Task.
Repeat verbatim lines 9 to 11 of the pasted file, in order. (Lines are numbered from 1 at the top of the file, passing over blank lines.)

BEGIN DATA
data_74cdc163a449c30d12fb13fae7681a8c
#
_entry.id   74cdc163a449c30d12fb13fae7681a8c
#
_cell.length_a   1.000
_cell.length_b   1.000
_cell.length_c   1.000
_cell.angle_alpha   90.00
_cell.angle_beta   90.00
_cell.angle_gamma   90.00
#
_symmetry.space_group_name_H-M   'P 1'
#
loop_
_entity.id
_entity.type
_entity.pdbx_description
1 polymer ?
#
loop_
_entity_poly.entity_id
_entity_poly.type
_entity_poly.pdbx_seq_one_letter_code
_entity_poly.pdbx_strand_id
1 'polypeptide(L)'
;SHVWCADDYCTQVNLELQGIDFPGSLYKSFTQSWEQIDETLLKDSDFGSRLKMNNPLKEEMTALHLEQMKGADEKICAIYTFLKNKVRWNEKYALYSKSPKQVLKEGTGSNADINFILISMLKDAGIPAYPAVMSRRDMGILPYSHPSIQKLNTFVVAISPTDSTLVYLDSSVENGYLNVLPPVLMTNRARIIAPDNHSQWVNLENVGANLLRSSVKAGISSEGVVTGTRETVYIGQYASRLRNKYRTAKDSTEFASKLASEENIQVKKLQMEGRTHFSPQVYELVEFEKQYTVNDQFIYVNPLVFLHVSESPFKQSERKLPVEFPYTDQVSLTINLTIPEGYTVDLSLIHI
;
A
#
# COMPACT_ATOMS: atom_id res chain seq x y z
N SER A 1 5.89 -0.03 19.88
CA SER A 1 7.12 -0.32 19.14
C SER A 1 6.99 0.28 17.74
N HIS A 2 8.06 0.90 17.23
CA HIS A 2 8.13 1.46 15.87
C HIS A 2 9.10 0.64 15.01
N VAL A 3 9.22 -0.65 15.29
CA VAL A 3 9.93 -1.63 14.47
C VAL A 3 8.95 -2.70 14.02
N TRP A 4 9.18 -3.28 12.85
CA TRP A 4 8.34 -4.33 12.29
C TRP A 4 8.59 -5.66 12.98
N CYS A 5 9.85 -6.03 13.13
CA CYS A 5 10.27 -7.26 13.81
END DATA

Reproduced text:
_cell.angle_beta   90.00
_cell.angle_gamma   90.00
#